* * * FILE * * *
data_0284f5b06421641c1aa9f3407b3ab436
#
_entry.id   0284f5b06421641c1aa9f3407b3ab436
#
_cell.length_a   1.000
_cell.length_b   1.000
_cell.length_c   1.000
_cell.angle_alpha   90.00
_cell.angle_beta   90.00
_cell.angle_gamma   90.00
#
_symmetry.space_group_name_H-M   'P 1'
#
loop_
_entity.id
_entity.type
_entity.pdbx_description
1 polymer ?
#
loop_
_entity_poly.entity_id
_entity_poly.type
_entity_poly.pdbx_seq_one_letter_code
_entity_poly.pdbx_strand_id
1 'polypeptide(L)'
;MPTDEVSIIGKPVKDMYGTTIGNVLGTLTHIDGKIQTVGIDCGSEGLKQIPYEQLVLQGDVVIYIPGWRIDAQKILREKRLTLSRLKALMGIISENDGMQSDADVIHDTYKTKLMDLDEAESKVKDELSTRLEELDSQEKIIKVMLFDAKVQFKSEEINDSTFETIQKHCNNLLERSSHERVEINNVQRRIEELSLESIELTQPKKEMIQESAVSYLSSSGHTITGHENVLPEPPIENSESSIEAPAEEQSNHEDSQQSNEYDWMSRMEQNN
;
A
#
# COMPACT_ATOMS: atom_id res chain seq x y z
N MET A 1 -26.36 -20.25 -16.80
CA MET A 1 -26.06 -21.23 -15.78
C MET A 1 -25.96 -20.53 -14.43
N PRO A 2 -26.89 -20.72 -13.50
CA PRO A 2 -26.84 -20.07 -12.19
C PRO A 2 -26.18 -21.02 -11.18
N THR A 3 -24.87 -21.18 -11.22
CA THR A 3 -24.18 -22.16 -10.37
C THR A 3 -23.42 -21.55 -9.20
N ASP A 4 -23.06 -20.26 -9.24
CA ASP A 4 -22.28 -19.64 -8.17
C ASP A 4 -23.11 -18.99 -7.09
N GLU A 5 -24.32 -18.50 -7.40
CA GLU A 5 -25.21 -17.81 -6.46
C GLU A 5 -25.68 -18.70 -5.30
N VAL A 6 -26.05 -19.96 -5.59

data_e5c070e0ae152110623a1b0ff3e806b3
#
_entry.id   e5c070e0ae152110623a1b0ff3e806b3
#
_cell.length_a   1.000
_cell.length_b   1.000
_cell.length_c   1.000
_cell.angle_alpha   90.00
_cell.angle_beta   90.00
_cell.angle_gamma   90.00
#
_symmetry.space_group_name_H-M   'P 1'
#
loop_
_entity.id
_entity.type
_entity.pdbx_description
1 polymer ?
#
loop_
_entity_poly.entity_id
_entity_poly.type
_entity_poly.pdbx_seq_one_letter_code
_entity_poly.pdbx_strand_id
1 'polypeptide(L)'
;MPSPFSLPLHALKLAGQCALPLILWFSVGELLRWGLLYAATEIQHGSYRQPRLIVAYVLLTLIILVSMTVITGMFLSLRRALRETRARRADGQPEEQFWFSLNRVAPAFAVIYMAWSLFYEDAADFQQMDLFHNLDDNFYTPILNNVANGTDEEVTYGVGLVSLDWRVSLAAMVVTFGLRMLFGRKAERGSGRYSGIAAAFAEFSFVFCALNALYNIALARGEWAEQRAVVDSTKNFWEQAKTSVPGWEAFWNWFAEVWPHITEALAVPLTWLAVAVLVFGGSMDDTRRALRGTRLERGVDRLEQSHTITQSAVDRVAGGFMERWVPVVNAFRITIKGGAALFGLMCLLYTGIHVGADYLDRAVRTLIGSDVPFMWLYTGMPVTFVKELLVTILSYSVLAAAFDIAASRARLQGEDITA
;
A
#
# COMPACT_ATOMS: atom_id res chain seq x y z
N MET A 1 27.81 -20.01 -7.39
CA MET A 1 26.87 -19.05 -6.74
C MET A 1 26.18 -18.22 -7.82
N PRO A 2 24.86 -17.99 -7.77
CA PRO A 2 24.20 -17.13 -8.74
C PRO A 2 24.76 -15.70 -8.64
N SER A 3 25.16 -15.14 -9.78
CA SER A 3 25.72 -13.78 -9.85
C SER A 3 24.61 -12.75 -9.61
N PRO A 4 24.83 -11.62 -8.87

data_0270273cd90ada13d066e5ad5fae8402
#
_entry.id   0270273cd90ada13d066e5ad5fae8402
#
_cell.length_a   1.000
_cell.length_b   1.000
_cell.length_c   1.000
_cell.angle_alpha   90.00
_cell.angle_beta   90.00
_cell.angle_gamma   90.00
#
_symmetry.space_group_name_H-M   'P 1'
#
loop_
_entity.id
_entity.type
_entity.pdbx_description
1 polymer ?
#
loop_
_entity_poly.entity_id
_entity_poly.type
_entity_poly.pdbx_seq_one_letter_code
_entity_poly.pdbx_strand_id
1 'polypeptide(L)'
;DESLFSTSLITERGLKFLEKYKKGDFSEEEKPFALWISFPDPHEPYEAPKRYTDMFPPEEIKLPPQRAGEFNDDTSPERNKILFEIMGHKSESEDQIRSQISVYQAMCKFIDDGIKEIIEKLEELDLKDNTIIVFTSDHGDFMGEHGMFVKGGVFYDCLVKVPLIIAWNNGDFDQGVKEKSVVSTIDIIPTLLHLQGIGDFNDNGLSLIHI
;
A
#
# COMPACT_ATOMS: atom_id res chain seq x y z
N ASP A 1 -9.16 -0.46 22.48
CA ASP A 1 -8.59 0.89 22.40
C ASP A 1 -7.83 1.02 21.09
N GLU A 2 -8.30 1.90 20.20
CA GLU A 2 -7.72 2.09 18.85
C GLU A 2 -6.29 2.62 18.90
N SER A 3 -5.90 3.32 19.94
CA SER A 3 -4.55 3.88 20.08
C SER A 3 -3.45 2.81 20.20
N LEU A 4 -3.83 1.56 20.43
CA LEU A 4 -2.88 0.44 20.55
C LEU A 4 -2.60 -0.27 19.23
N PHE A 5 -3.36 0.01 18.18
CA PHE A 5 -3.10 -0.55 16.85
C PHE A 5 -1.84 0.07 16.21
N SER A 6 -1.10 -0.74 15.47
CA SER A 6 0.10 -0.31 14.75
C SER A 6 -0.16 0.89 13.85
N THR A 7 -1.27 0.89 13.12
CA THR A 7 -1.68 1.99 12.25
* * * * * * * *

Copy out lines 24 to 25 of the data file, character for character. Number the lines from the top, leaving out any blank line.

_entity_poly.pdbx_strand_id
1 'polypeptide(L)'